Derek turned back praying he had seen the scene wrong when he walked in, but he had not. Betty sat against the far barn wall with a pitchfork in her hand. Partially dried blood ran down the far-left tine. A snippet of flesh still clung to the sharp tip. Her torn dress  hung down to her waist, and she covered her exposed breasts with her free hand. Betty’s right eye was black and swollen almost completely shut. A panicked look still found a way to express itself beyond the wound. Her underwear hung on one ankle. A fist size bruise, already black and yellow, showed on her inner thigh. Blood  streaked across her body and head.

John stood just four feet away with his gun drawn. “Sheriff, she’s crazy and armed! Drop that pitchfork or I promise you I will shoot.” Before Derek could respond Ruth walked quickly passed him and inserted herself between Deputy Harris and Betty. Derek swallowed hard. Ruth was within easy striking distance of Betty’s pitchfork. “Get out of my way Ruth! She’s dangerous!” John tried to move Deputy Beaty out of his way with his hand, but Ruth would not budge.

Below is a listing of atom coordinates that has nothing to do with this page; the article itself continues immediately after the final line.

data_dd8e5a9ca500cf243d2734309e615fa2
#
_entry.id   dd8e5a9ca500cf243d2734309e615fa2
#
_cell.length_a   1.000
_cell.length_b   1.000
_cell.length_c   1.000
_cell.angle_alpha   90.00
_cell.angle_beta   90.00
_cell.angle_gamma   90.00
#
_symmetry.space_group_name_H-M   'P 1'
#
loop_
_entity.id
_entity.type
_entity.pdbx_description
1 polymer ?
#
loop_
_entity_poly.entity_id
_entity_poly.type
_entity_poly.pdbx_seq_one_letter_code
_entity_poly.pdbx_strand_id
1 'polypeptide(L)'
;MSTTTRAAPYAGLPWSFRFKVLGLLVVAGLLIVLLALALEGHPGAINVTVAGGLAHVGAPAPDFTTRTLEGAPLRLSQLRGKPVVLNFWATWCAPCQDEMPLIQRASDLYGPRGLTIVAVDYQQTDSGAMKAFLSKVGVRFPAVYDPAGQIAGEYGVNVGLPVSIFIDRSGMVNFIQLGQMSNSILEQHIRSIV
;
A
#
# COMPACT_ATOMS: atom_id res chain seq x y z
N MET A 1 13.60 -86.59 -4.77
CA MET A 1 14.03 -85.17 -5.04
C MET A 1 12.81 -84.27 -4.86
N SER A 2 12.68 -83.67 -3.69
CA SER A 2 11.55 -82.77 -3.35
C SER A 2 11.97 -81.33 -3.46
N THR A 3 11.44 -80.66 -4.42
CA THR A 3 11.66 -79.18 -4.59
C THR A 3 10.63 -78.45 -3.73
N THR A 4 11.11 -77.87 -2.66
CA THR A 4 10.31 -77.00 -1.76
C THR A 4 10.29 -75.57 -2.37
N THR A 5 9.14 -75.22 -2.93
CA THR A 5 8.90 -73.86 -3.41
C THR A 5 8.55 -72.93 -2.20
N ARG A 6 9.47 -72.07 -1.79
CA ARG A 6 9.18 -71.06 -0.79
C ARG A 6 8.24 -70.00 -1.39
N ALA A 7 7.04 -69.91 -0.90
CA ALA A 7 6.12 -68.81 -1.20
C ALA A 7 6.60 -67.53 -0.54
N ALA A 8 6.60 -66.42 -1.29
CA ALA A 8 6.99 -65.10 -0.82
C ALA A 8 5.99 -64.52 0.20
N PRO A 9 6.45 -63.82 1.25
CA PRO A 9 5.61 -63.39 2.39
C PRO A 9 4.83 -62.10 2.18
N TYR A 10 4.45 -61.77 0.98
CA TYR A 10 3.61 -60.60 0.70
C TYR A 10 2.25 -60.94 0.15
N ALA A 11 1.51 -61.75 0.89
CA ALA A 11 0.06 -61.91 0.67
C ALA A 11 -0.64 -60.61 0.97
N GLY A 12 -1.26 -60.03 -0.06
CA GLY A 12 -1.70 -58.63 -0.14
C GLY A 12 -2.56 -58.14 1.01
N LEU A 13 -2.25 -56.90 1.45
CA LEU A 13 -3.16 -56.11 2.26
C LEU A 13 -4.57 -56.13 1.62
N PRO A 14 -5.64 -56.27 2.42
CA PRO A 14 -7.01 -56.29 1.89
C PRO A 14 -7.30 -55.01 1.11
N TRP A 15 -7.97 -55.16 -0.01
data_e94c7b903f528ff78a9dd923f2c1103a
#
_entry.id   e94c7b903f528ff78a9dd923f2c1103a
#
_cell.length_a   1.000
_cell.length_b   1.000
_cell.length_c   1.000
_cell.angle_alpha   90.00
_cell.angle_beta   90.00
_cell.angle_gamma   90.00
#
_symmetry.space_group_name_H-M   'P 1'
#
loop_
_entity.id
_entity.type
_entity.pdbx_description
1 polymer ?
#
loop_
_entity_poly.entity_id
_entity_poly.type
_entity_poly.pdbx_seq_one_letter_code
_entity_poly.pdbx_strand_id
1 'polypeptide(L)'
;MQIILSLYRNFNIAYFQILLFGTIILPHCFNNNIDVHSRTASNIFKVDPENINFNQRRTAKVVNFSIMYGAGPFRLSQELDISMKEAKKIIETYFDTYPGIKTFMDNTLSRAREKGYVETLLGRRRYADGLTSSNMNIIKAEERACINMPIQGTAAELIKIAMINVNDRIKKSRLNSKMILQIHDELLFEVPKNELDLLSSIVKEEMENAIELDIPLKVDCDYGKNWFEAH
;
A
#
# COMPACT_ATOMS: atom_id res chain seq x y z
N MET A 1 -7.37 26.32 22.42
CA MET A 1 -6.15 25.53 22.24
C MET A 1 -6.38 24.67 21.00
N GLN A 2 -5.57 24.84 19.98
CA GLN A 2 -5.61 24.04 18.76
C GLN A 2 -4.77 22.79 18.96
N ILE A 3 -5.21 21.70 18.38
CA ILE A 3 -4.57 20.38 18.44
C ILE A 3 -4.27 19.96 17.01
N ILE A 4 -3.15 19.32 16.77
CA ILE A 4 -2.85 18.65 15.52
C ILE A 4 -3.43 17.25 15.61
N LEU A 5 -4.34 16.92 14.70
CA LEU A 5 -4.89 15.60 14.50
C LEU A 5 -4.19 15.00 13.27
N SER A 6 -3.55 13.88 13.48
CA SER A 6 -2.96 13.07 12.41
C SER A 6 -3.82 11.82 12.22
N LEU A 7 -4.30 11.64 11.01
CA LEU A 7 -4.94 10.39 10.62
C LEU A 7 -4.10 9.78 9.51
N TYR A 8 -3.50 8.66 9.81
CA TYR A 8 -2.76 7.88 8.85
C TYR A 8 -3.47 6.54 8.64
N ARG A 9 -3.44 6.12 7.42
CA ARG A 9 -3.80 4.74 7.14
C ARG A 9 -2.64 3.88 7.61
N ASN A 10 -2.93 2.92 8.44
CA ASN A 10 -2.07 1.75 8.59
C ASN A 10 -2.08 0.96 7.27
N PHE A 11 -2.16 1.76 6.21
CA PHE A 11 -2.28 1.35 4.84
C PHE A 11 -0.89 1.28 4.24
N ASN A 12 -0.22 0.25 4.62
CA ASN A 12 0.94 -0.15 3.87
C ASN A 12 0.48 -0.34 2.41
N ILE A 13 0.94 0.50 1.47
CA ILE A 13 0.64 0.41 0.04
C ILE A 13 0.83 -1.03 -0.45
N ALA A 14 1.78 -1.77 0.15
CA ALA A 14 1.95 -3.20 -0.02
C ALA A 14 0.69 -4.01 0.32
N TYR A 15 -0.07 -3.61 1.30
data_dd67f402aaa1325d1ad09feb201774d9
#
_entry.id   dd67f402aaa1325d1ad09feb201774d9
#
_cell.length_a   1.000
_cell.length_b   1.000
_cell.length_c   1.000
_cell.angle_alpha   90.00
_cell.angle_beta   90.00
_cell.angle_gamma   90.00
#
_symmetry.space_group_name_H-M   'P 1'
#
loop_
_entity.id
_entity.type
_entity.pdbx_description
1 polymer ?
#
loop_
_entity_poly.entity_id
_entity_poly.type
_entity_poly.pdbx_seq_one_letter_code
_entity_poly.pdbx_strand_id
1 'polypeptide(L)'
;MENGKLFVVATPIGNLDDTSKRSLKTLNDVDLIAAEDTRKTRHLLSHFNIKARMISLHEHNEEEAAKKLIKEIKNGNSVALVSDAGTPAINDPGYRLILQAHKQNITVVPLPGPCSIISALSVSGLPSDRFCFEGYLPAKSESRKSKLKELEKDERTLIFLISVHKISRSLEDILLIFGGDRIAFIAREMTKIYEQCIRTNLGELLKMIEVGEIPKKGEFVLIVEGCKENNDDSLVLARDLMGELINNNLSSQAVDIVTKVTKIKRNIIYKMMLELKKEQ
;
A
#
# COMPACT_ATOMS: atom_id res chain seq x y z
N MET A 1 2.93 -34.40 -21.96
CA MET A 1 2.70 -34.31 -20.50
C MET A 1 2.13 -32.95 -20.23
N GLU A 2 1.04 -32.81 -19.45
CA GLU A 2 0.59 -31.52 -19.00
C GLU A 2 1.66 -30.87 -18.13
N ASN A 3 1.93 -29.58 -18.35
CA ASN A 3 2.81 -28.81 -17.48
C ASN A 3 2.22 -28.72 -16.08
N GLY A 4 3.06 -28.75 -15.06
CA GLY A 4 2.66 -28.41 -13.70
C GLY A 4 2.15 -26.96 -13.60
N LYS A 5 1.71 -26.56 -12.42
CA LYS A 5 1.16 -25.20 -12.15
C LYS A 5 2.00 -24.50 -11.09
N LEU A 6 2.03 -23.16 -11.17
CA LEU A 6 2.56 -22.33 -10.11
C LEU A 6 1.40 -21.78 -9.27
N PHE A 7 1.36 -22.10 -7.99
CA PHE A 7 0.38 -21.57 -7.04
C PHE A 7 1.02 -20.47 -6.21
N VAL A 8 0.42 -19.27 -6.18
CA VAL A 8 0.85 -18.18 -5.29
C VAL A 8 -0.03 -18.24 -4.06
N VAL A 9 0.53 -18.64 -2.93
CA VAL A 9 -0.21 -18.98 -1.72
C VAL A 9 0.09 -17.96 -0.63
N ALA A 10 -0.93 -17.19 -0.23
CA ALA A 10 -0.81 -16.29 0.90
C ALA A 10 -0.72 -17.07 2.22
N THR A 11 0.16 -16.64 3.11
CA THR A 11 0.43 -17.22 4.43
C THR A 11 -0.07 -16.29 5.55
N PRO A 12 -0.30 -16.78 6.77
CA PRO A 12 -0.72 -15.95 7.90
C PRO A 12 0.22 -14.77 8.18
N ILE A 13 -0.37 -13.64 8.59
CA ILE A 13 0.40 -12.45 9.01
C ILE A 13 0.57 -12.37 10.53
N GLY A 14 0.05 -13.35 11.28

Ruth looked John coldly in the eye. “You need to leave.” She looked past John. “Sheriff, I think you should both leave. I’ll be okay.”

John turned to protest, but Derek held up his hand. “Save it, John. I think Ruth has things under control for now.” John shoved his gun in his holster in disgust and stomped out.